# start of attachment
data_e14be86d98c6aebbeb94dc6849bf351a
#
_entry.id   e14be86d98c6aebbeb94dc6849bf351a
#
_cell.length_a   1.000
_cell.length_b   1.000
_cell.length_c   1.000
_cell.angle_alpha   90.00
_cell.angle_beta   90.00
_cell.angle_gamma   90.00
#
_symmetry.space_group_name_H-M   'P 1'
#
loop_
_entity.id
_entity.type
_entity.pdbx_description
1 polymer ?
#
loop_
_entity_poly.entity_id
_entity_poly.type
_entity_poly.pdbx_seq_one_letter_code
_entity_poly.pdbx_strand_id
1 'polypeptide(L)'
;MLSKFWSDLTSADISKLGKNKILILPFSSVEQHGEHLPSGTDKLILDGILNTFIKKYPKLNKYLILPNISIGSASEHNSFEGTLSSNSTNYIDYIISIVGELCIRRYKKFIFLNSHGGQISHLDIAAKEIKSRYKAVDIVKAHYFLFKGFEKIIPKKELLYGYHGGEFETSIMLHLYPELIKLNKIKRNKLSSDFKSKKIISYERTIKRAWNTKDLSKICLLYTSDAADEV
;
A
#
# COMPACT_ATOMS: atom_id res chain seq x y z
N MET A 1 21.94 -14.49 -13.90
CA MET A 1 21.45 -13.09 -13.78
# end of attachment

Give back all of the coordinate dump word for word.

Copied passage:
data_e14be86d98c6aebbeb94dc6849bf351a
#
_entry.id   e14be86d98c6aebbeb94dc6849bf351a
#
_cell.length_a   1.000
_cell.length_b   1.000
_cell.length_c   1.000
_cell.angle_alpha   90.00
_cell.angle_beta   90.00
_cell.angle_gamma   90.00
#
_symmetry.space_group_name_H-M   'P 1'
#
loop_
_entity.id
_entity.type
_entity.pdbx_description
1 polymer ?
#
loop_
_entity_poly.entity_id
_entity_poly.type
_entity_poly.pdbx_seq_one_letter_code
_entity_poly.pdbx_strand_id
1 'polypeptide(L)'
;MLSKFWSDLTSADISKLGKNKILILPFSSVEQHGEHLPSGTDKLILDGILNTFIKKYPKLNKYLILPNISIGSASEHNSFEGTLSSNSTNYIDYIISIVGELCIRRYKKFIFLNSHGGQISHLDIAAKEIKSRYKAVDIVKAHYFLFKGFEKIIPKKELLYGYHGGEFETSIMLHLYPELIKLNKIKRNKLSSDFKSKKIISYERTIKRAWNTKDLSKICLLYTSDAADEV
;
A
#
# COMPACT_ATOMS: atom_id res chain seq x y z
N MET A 1 21.94 -14.49 -13.90
CA MET A 1 21.45 -13.09 -13.78